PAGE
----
Updated: Apr 21, 2021
13 months ago Manchester was a buzzing hive of musicians, now they are nowhere to be seen.
As one of the biggest cities in the UK, Manchester is a hub for musicians of all sizes with over 20 venues hosting Bands almost every night, it is the place to be for anyone wanting to know who the latest up and coming acts are.
That has all changed.
Take a walk through the Northern Quarter on a Saturday night and you are greeted by 100’s of closed venues and bars, It is a sad sight for the eyes of a music enthusiast.
What has happened to the Musicians who once graced these venues and what are they doing now?
For the musicians who relied on gigs to make a living, going into lockdown has been tough. Some musicians have turned to live streaming as a way to carry on doing what they love and potentially create a stream of income. Jake Fletcher, A musician from Oldham has been doing weekly online gigs through Facebook in replacement of his pub residencies and small gigs however it just isn't the same level of intimacy as being in your local boozer.
"Being a musician during lockdown has been a strange time but one that I feel an almost unique one. Possibly the only time we'll ever have time to take a step back and assess things. Also a case of adapt or stagnate. I've taken to streaming to try and compensate for not gigging. It's ended up being a real eye opener and really made me come to the conclusion that streaming may become another avenue for artists in the long run as another form of revenue. For me personally it's come as a welcome change to my usual routine and I'd quite like to keep streaming as an almost side project to my normal gigging life." - Jake Fletcher.
Other bands have chosen to use lockdown to focus on their sound and record new work, the rules around rehearsal studios have been hazy with the majority in Manchester remaining open for use.
Some bands have however completely gone on Hiatus waiting in anticipation until we can pick up from where we left off.
"Although we’ve lost a year of momentum - which can be detrimental to a band - in a bizarre way, it’s been a really bittersweet experience.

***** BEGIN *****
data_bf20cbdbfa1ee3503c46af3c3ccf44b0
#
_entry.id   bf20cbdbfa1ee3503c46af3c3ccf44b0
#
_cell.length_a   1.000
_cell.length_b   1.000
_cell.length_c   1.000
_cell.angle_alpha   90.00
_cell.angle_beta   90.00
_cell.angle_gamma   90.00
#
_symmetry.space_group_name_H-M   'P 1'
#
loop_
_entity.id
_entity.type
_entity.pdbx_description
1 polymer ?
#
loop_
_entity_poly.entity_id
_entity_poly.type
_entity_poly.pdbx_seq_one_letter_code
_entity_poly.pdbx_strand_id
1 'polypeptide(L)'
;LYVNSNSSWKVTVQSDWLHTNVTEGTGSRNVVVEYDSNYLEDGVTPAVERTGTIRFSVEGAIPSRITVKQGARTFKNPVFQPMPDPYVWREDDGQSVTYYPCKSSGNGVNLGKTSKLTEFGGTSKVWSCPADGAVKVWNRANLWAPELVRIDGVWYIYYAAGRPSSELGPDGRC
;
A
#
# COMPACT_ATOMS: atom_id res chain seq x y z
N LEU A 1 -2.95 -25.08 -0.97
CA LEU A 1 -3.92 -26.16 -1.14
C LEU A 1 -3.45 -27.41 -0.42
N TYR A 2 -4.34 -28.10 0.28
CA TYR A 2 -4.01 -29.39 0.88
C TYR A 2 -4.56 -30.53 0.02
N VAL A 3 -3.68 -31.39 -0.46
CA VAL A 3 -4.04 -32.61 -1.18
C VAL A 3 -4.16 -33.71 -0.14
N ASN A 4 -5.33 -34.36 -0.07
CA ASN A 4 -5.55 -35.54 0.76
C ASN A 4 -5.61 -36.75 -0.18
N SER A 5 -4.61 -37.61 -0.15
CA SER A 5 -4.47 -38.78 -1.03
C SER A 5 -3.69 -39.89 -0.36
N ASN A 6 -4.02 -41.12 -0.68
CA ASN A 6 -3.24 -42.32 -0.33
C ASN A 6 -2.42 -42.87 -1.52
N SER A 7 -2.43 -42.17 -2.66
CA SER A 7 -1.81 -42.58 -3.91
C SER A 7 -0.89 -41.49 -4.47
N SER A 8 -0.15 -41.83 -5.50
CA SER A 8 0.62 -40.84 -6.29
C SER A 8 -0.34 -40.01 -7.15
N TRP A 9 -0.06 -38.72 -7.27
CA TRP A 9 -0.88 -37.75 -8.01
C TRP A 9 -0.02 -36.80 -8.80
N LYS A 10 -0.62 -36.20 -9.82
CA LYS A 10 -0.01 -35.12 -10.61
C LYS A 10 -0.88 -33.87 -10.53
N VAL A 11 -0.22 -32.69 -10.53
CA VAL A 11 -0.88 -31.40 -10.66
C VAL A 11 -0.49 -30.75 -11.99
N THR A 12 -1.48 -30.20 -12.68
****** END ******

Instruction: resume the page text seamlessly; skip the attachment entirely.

Obviously there’s negatives. We’ve not been in a room together in over a year, our rehearsal space no longer exists, and the ‘how are you keeping?’ messages are starting to grind on us all a bit now. However, there are positives to take from this experience:
Lockdown gave us time. Time we certainly wouldn’t of had before, and we’ve used it wisely. A lot of new material has been written, which we’re excited to begin properly working on once we’re able to.
Of course we miss live performances, but we’re not the only ones in this position. And I think because we’ve been forced to a standstill, it’s allowed us to take a step back to critically assess our progress. We’ve identified areas for improvement, where in the past we’d neglected, or not even considered, which can only be a good thing moving forward.
In short, I think this strange old pandemic has opened our eyes to the bigger picture of what we’re trying to achieve with Little Strange, and we can’t wait to be back.."
- Jamie Thompson , Little Strange.
For the venues, it has been disappointment followed by more disappointment with the cancellation and rescheduling of gigs and album release parties causing a loss in revenue with the constant changing of lockdown rules it is hard to keep up on when they can be open or closed not to mention capacity sizes, social distancing and policing the punters. It is hurting the economy with every passing day, for some, it is proving too much to handle.
What can we expect for the future of gigs?
With restrictions on venues due to be lifted at the earliest in May, there is still a long wait for gigs to be back
If venues are running at a smaller than typical capacity how will that affect the atmosphere of the performance?
Is there going to be an increase in ticket prices due to the limit on how many can be sold?
Is there any point in booking your band at a venue until we can be certain that the night will go ahead?
It appears we will have to sit tight and wait to find out, I know I will be in front of the queue for a gig and a Guinness as soon as it is allowed
- Frankie Taylor